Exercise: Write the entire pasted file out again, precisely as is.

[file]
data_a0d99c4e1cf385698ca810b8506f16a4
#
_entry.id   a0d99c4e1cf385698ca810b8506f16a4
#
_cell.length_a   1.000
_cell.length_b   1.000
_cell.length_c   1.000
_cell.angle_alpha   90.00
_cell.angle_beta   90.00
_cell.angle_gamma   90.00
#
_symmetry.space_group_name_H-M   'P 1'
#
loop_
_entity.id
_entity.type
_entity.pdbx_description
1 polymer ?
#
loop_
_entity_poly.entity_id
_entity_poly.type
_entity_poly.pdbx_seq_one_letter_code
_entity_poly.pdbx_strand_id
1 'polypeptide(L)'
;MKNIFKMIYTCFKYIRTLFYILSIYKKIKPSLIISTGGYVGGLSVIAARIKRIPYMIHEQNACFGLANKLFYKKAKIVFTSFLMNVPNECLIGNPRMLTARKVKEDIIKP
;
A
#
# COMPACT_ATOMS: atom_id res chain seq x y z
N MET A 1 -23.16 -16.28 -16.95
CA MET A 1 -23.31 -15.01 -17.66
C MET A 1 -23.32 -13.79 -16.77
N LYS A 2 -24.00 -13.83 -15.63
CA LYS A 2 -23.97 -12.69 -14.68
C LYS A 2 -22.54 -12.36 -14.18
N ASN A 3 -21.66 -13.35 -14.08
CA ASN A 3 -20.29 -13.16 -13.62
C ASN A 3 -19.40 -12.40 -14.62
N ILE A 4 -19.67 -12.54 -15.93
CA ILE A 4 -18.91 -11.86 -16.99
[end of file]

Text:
data_a0d99c4e1cf385698ca810b8506f16a4
#
_entry.id   a0d99c4e1cf385698ca810b8506f16a4
#
_cell.length_a   1.000
_cell.length_b   1.000
_cell.length_c   1.000
_cell.angle_alpha   90.00
_cell.angle_beta   90.00
_cell.angle_gamma   90.00
#
_symmetry.space_group_name_H-M   'P 1'
#
loop_
_entity.id
_entity.type
_entity.pdbx_description
1 polymer ?
#
loop_
_entity_poly.entity_id
_entity_poly.type
_entity_poly.pdbx_seq_one_letter_code
_entity_poly.pdbx_strand_id
1 'polypeptide(L)'
;MKNIFKMIYTCFKYIRTLFYILSIYKKIKPSLIISTGGYVGGLSVIAARIKRIPYMIHEQNACFGLANKLFYKKAKIVFTSFLMNVPNECLIGNPRMLTARKVKEDIIKP
;
A
#
# COMPACT_ATOMS: atom_id res chain seq x y z
N MET A 1 -23.16 -16.28 -16.95
CA MET A 1 -23.31 -15.01 -17.66
C MET A 1 -23.32 -13.79 -16.77
N LYS A 2 -24.00 -13.83 -15.63
CA LYS A 2 -23.97 -12.69 -14.68
C LYS A 2 -22.54 -12.36 -14.18
N ASN A 3 -21.66 -13.35 -14.08
CA ASN A 3 -20.29 -13.16 -13.62
C ASN A 3 -19.40 -12.40 -14.62
N ILE A 4 -19.67 -12.54 -15.93
CA ILE A 4 -18.91 -11.86 -16.99